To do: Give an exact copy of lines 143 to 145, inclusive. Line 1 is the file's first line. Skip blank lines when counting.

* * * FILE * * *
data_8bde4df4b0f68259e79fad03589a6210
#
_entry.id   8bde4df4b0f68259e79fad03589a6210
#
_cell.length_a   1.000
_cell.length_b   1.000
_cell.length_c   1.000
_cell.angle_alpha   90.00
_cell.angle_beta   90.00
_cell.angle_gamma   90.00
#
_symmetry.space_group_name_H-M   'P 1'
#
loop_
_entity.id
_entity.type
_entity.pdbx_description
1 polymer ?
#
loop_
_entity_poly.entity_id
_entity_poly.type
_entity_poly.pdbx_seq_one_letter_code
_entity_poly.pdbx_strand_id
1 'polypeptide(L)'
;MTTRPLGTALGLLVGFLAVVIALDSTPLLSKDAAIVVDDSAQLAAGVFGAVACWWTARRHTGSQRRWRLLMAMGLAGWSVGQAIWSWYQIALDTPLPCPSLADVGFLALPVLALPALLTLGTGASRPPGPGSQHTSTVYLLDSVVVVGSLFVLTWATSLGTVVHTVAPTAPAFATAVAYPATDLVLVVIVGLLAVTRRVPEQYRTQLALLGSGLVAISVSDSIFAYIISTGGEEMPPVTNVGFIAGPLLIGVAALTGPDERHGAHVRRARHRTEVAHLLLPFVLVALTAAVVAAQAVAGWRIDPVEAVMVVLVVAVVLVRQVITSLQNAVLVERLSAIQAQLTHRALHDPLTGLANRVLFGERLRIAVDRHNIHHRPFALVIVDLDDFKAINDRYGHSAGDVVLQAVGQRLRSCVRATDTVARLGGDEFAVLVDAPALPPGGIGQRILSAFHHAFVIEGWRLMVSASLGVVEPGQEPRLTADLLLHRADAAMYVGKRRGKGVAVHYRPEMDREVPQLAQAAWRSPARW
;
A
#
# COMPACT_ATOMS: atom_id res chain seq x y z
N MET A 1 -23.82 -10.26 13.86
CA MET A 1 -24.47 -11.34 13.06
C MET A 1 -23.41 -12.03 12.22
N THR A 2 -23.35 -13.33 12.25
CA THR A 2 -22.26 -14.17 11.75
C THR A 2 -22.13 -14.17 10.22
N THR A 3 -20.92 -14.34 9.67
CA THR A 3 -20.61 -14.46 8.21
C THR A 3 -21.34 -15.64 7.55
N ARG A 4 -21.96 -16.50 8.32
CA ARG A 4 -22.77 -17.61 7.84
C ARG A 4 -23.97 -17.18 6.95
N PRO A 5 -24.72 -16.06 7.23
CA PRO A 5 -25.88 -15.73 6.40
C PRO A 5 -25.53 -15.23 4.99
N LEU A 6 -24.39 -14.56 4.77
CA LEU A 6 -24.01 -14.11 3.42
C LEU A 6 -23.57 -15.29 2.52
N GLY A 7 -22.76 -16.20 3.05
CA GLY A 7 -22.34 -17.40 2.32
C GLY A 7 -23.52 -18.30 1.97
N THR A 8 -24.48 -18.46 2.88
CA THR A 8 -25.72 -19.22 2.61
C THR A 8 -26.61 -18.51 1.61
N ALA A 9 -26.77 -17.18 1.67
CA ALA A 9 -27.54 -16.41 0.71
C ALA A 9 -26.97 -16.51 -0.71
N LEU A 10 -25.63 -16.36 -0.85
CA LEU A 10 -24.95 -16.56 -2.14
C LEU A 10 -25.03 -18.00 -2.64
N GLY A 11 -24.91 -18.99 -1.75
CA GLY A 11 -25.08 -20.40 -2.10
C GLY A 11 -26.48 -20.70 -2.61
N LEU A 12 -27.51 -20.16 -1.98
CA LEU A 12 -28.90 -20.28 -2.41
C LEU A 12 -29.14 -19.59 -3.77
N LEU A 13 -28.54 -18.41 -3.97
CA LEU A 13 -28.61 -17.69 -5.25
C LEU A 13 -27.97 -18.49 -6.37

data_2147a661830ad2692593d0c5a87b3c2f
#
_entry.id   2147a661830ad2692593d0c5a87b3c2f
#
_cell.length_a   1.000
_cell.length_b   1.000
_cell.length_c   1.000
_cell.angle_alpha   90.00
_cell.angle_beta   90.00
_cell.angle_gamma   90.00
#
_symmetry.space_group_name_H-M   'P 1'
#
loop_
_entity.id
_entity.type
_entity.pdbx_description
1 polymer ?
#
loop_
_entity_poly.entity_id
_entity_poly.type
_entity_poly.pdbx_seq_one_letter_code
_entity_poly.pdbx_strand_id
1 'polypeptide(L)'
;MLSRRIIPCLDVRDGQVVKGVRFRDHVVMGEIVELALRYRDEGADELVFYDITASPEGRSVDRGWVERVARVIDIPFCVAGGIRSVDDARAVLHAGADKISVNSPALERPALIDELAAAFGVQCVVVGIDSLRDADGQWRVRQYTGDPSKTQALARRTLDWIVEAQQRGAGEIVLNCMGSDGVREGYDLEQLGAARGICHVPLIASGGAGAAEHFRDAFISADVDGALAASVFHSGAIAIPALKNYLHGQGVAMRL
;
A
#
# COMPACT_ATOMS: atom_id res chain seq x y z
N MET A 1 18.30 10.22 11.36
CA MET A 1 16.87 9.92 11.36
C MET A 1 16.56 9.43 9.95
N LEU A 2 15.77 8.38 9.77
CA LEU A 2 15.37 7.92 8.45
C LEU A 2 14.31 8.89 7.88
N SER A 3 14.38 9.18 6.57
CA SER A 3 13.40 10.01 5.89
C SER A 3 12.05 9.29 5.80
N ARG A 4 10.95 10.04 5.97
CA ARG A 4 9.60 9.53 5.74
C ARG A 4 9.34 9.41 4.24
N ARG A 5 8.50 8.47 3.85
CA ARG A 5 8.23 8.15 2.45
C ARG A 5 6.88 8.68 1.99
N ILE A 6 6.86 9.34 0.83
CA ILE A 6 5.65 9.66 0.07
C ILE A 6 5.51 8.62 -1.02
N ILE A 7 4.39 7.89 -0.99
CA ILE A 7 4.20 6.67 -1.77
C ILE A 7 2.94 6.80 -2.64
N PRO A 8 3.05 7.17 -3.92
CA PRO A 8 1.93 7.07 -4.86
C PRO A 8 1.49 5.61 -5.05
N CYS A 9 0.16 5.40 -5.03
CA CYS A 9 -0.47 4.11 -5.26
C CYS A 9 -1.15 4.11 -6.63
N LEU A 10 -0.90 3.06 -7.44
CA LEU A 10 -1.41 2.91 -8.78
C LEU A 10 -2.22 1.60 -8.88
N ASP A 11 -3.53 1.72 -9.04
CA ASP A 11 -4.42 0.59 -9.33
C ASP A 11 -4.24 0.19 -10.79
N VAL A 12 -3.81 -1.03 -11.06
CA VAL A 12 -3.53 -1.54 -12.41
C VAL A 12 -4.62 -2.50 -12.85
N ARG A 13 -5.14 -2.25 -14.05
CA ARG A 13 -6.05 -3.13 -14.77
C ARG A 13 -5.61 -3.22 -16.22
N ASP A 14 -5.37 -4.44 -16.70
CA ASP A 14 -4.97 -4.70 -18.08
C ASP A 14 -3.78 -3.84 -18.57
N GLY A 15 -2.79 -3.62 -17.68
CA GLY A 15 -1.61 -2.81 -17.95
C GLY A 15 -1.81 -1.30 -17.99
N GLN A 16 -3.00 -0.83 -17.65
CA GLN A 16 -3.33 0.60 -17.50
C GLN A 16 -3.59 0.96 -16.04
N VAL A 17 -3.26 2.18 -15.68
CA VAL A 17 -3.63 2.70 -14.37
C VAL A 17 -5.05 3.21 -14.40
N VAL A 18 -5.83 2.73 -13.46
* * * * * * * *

CA GLY A 15 -1.61 -2.81 -17.95
C GLY A 15 -1.81 -1.30 -17.99
N GLN A 16 -3.00 -0.83 -17.65